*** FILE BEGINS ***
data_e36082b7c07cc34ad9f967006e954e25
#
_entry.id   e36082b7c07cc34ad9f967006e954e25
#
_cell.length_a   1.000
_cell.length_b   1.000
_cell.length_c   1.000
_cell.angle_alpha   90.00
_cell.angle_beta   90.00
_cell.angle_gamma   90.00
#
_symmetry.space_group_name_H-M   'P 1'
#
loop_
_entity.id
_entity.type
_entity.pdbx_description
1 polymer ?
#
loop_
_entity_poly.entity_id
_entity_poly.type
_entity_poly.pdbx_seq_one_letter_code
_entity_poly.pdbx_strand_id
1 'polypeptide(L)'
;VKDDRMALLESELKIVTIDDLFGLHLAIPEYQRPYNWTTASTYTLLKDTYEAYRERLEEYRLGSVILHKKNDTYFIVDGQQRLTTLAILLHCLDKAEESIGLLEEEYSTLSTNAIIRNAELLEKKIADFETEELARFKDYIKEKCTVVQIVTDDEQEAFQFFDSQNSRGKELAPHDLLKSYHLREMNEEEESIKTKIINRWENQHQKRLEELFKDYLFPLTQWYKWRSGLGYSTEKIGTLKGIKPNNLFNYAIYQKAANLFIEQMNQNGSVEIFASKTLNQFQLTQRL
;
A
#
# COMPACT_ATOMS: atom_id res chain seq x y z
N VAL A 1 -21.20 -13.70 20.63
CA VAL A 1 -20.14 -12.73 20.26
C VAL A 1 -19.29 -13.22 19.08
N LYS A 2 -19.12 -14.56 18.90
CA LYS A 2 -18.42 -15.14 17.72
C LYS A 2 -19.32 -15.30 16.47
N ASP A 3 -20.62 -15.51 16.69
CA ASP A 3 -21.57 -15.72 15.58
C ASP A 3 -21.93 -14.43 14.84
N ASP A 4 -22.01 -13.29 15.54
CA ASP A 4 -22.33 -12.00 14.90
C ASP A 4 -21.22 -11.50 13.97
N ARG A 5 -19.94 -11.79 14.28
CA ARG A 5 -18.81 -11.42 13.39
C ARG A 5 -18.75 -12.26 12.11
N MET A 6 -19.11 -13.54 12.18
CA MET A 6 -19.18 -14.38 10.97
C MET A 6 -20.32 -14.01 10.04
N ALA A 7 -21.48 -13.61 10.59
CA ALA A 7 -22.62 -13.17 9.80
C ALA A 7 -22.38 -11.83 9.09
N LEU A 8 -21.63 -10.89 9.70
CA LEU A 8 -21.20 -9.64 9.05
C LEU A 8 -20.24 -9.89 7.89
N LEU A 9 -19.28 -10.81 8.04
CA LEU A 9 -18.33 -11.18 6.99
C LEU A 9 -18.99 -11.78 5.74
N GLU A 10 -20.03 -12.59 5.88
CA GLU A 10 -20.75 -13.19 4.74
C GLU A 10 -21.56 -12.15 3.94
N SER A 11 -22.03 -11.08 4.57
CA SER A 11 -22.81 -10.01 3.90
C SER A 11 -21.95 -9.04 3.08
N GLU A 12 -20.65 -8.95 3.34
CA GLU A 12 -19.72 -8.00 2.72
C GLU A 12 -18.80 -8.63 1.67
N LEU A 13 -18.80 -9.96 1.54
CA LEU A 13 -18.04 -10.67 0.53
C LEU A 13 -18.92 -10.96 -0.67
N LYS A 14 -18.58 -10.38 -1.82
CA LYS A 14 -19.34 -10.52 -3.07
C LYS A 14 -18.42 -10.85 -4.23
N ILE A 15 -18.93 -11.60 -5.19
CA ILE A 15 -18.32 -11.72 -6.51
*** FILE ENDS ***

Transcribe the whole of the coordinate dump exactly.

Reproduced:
data_e36082b7c07cc34ad9f967006e954e25
#
_entry.id   e36082b7c07cc34ad9f967006e954e25
#
_cell.length_a   1.000
_cell.length_b   1.000
_cell.length_c   1.000
_cell.angle_alpha   90.00
_cell.angle_beta   90.00
_cell.angle_gamma   90.00
#
_symmetry.space_group_name_H-M   'P 1'
#
loop_
_entity.id
_entity.type
_entity.pdbx_description
1 polymer ?
#
loop_
_entity_poly.entity_id
_entity_poly.type
_entity_poly.pdbx_seq_one_letter_code
_entity_poly.pdbx_strand_id
1 'polypeptide(L)'
;VKDDRMALLESELKIVTIDDLFGLHLAIPEYQRPYNWTTASTYTLLKDTYEAYRERLEEYRLGSVILHKKNDTYFIVDGQQRLTTLAILLHCLDKAEESIGLLEEEYSTLSTNAIIRNAELLEKKIADFETEELARFKDYIKEKCTVVQIVTDDEQEAFQFFDSQNSRGKELAPHDLLKSYHLREMNEEEESIKTKIINRWENQHQKRLEELFKDYLFPLTQWYKWRSGLGYSTEKIGTLKGIKPNNLFNYAIYQKAANLFIEQMNQNGSVEIFASKTLNQFQLTQRL
;
A
#
# COMPACT_ATOMS: atom_id res chain seq x y z
N VAL A 1 -21.20 -13.70 20.63
CA VAL A 1 -20.14 -12.73 20.26
C VAL A 1 -19.29 -13.22 19.08
N LYS A 2 -19.12 -14.56 18.90
CA LYS A 2 -18.42 -15.14 17.72
C LYS A 2 -19.32 -15.30 16.47
N ASP A 3 -20.62 -15.51 16.69
CA ASP A 3 -21.57 -15.72 15.58
C ASP A 3 -21.93 -14.43 14.84
N ASP A 4 -22.01 -13.29 15.54
CA ASP A 4 -22.33 -12.00 14.90
C ASP A 4 -21.22 -11.50 13.97
N ARG A 5 -19.94 -11.79 14.28
CA ARG A 5 -18.81 -11.42 13.39
C ARG A 5 -18.75 -12.26 12.11
N MET A 6 -19.11 -13.54 12.18
CA MET A 6 -19.18 -14.38 10.97
C MET A 6 -20.32 -14.01 10.04
N ALA A 7 -21.48 -13.61 10.59
CA ALA A 7 -22.62 -13.17 9.80
C ALA A 7 -22.38 -11.83 9.09
N LEU A 8 -21.63 -10.89 9.70
CA LEU A 8 -21.20 -9.64 9.05
C LEU A 8 -20.24 -9.89 7.89
N LEU A 9 -19.28 -10.81 8.04
CA LEU A 9 -18.33 -11.18 6.99
C LEU A 9 -18.99 -11.78 5.74
N GLU A 10 -20.03 -12.59 5.88
CA GLU A 10 -20.75 -13.19 4.74
C GLU A 10 -21.56 -12.15 3.94
N SER A 11 -22.03 -11.08 4.57
CA SER A 11 -22.81 -10.01 3.90
C SER A 11 -21.95 -9.04 3.08
N GLU A 12 -20.65 -8.95 3.34
CA GLU A 12 -19.72 -8.00 2.72
C GLU A 12 -18.80 -8.63 1.67
N LEU A 13 -18.80 -9.96 1.54
CA LEU A 13 -18.04 -10.67 0.53
C LEU A 13 -18.92 -10.96 -0.67
N LYS A 14 -18.58 -10.38 -1.82
CA LYS A 14 -19.34 -10.52 -3.07
C LYS A 14 -18.42 -10.85 -4.23
N ILE A 15 -18.93 -11.60 -5.19
CA ILE A 15 -18.32 -11.72 -6.51